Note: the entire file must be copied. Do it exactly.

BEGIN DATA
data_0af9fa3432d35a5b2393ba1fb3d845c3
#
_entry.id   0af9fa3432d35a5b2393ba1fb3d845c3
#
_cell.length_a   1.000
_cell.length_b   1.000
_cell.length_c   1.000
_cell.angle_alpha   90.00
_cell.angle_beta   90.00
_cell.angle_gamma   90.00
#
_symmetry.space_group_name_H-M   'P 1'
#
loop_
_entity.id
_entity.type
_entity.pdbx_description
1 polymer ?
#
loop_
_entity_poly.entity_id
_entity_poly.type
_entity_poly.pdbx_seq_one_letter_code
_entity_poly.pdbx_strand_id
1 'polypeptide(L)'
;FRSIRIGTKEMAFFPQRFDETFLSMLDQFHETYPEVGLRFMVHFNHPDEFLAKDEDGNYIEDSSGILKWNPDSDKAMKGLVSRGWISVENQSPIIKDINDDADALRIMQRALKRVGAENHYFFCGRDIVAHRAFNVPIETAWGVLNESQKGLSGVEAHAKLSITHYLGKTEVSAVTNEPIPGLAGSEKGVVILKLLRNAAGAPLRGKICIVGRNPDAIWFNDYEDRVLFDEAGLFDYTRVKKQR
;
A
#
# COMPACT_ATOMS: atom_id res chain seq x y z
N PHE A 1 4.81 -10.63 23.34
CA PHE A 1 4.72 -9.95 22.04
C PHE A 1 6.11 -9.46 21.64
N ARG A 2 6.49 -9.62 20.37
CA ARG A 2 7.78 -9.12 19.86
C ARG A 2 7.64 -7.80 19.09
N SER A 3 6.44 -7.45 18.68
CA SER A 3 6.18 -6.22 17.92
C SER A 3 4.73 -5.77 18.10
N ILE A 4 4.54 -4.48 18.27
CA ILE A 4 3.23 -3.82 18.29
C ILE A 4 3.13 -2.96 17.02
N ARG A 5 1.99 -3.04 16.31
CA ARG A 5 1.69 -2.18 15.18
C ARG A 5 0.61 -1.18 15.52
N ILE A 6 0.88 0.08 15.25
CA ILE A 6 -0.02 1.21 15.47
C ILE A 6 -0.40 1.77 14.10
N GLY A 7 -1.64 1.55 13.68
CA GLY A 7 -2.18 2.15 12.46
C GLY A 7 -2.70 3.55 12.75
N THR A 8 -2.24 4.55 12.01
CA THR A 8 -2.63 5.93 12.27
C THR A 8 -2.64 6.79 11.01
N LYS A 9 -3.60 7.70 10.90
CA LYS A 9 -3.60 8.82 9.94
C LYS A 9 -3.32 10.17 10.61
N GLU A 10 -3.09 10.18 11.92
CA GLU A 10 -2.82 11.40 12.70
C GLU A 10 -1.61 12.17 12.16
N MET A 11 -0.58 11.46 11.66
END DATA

data_0af9fa3432d35a5b2393ba1fb3d845c3
#
_entry.id   0af9fa3432d35a5b2393ba1fb3d845c3
#
_cell.length_a   1.000
_cell.length_b   1.000
_cell.length_c   1.000
_cell.angle_alpha   90.00
_cell.angle_beta   90.00
_cell.angle_gamma   90.00
#
_symmetry.space_group_name_H-M   'P 1'
#
loop_
_entity.id
_entity.type
_entity.pdbx_description
1 polymer ?
#
loop_
_entity_poly.entity_id
_entity_poly.type
_entity_poly.pdbx_seq_one_letter_code
_entity_poly.pdbx_strand_id
1 'polypeptide(L)'
;FRSIRIGTKEMAFFPQRFDETFLSMLDQFHETYPEVGLRFMVHFNHPDEFLAKDEDGNYIEDSSGILKWNPDSDKAMKGLVSRGWISVENQSPIIKDINDDADALRIMQRALKRVGAENHYFFCGRDIVAHRAFNVPIETAWGVLNESQKGLSGVEAHAKLSITHYLGKTEVSAVTNEPIPGLAGSEKGVVILKLLRNAAGAPLRGKICIVGRNPDAIWFNDYEDRVLFDEAGLFDYTRVKKQR
;
A
#
# COMPACT_ATOMS: atom_id res chain seq x y z
N PHE A 1 4.81 -10.63 23.34
CA PHE A 1 4.72 -9.95 22.04
C PHE A 1 6.11 -9.46 21.64
N ARG A 2 6.49 -9.62 20.37
CA ARG A 2 7.78 -9.12 19.86
C ARG A 2 7.64 -7.80 19.09
N SER A 3 6.44 -7.45 18.68
CA SER A 3 6.18 -6.22 17.92
C SER A 3 4.73 -5.77 18.10
N ILE A 4 4.54 -4.48 18.27
CA ILE A 4 3.23 -3.82 18.29
C ILE A 4 3.13 -2.96 17.02
N ARG A 5 1.99 -3.04 16.31
CA ARG A 5 1.69 -2.18 15.18
C ARG A 5 0.61 -1.18 15.52
N ILE A 6 0.88 0.08 15.25
CA ILE A 6 -0.02 1.21 15.47
C ILE A 6 -0.40 1.77 14.10
N GLY A 7 -1.64 1.55 13.68
CA GLY A 7 -2.18 2.15 12.46
C GLY A 7 -2.70 3.55 12.75
N THR A 8 -2.24 4.55 12.01
CA THR A 8 -2.63 5.93 12.27
C THR A 8 -2.64 6.79 11.01
N LYS A 9 -3.60 7.70 10.90
CA LYS A 9 -3.60 8.82 9.94
C LYS A 9 -3.32 10.17 10.61
N GLU A 10 -3.09 10.18 11.92
CA GLU A 10 -2.82 11.40 12.70
C GLU A 10 -1.61 12.17 12.16
N MET A 11 -0.58 11.46 11.66